Young people with lived experience in foster care must have a seat at the table to transform laws and policies that shape their own lives.


What is Public Policy?

  • Public Policy is what the government and elected officials decided to do or not do about an issue.
  • Public Policy involves making choices on whether and how to address problems that affect society 
  • Key aspects of public policy include:
    • Identifying issues that need attention 
    • Proposing potential solutions 
    • Implementing and evaluating decided actions 

What is Legislation?

  • Legislation refers to laws enacted by a lawmaking body 
  • At the federal level, legislation involves U.S. Congress (the Senate and the House of Representatives) passing bills. 
  • FosterClub advocates for legislation that empowers youth in care

Nothing About Us Without Us

We believe that when the System listens to young people with lived experience in foster care, it does better. We refer to the young people who step up to inform public policy and legistlation as Lived Experience Leaders — or LEx Leaders, for short. ​​​​​​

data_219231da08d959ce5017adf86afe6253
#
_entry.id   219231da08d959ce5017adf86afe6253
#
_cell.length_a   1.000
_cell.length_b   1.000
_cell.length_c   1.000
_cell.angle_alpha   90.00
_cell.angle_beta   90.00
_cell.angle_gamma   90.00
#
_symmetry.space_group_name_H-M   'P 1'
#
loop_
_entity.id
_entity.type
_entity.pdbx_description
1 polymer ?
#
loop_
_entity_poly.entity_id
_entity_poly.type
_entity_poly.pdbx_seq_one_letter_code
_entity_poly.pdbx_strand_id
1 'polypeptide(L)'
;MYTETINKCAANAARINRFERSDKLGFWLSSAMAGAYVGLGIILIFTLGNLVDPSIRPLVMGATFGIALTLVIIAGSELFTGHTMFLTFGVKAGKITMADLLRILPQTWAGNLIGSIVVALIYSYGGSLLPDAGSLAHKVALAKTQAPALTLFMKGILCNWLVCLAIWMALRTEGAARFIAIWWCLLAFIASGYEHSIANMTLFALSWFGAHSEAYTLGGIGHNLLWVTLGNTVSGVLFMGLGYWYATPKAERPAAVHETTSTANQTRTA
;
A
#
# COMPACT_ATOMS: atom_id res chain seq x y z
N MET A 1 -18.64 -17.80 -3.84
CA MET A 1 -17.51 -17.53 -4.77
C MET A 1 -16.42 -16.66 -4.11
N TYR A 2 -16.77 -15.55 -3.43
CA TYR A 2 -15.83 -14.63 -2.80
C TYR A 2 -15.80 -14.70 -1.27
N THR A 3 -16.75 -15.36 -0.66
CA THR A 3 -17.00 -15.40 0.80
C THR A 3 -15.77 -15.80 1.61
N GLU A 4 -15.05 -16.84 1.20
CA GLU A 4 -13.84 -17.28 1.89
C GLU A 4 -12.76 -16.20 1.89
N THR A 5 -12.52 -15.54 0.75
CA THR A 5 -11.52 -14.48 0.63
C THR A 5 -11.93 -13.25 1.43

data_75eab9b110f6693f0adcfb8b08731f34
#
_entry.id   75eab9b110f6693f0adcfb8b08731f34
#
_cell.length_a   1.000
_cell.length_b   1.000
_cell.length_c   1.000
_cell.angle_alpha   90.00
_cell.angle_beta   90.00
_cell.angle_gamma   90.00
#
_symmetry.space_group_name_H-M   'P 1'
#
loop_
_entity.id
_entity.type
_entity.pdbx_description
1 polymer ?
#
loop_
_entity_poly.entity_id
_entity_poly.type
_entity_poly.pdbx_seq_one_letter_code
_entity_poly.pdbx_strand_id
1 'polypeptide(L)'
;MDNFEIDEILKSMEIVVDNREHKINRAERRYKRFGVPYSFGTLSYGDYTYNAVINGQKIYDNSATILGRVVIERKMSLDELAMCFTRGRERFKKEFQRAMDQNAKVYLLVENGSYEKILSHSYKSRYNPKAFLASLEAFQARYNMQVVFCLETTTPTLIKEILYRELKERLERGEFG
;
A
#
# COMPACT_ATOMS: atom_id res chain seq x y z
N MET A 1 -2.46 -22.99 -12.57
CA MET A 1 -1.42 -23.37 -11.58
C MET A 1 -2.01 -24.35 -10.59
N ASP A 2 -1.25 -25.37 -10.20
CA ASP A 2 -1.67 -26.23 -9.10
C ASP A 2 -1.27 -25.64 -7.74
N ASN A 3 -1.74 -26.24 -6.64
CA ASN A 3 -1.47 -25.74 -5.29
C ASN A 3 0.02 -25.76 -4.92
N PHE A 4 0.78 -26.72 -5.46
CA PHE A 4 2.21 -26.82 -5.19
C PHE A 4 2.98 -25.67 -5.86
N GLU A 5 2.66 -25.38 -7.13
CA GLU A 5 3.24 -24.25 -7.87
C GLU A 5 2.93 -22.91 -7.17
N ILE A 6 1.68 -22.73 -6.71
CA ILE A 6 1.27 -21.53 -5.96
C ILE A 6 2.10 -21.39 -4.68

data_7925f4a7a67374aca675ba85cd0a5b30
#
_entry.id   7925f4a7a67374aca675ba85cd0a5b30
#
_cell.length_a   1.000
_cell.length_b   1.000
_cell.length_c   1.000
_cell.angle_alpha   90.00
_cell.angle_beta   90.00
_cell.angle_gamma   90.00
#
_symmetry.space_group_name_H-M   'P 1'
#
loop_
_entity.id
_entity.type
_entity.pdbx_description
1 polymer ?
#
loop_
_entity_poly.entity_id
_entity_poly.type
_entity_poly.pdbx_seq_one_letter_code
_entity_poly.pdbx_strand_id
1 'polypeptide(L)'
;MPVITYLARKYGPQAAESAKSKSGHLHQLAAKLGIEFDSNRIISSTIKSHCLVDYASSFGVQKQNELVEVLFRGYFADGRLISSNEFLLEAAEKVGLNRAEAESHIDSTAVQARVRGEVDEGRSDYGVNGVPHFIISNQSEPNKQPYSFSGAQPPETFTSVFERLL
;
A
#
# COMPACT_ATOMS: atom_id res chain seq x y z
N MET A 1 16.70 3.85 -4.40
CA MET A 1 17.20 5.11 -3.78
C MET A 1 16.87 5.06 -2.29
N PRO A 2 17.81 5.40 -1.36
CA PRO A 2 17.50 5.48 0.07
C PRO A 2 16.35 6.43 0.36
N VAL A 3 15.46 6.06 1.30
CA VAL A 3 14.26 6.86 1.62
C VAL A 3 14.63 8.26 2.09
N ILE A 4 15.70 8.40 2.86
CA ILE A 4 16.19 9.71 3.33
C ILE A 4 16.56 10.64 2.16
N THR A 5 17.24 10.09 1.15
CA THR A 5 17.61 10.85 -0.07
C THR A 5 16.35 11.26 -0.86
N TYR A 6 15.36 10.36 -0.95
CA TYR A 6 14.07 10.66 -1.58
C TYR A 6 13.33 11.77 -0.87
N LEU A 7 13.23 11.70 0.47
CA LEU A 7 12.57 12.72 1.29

Timeline of Major Child Welfare Legislation.

Below, we've provided a quick summary of major legislation that impact the foster care system, highlighting items that might be most interesting to young people in the FosterClub network who are interested in advocating for change.

Why it matters to young people:

  • $400 million to aid young people during the pandemic, delivered through the Chafee program.

FosterClub's role:

  • FosterClub was first to survey young people when the pandemic hit, recognizing the struggle transition age-youth were facing. 
  • FosterClub led the #UpChafee campaign effort
  • supported the implementation once funding was provided to States.

Why it matters to young people:

  • Now requires that states extend Medicaid coverage to all former foster youth, including those who were in care in another state.

FosterClub's role:

  • FosterClub LEx leaders educated Congressional members, including speaking at briefings about the impact of not having health coverage.

Why it matters to young people:

  • Federal funds now prioritize preventing foster care entries, emphasizing mental health, substance use, and parenting support.
  • Concentration on suitable placements, reducing unnecessary group care.
  • Chafee program broadened to cater to younger youth, with an emphasis on lasting bonds and permanency.

FosterClub's role:

  • FosterClub and LEx leaders mobilized for years educating policymakers about why prevention was necessary, how inappropriate group care harms young people, and the need to expand support for transition age youth.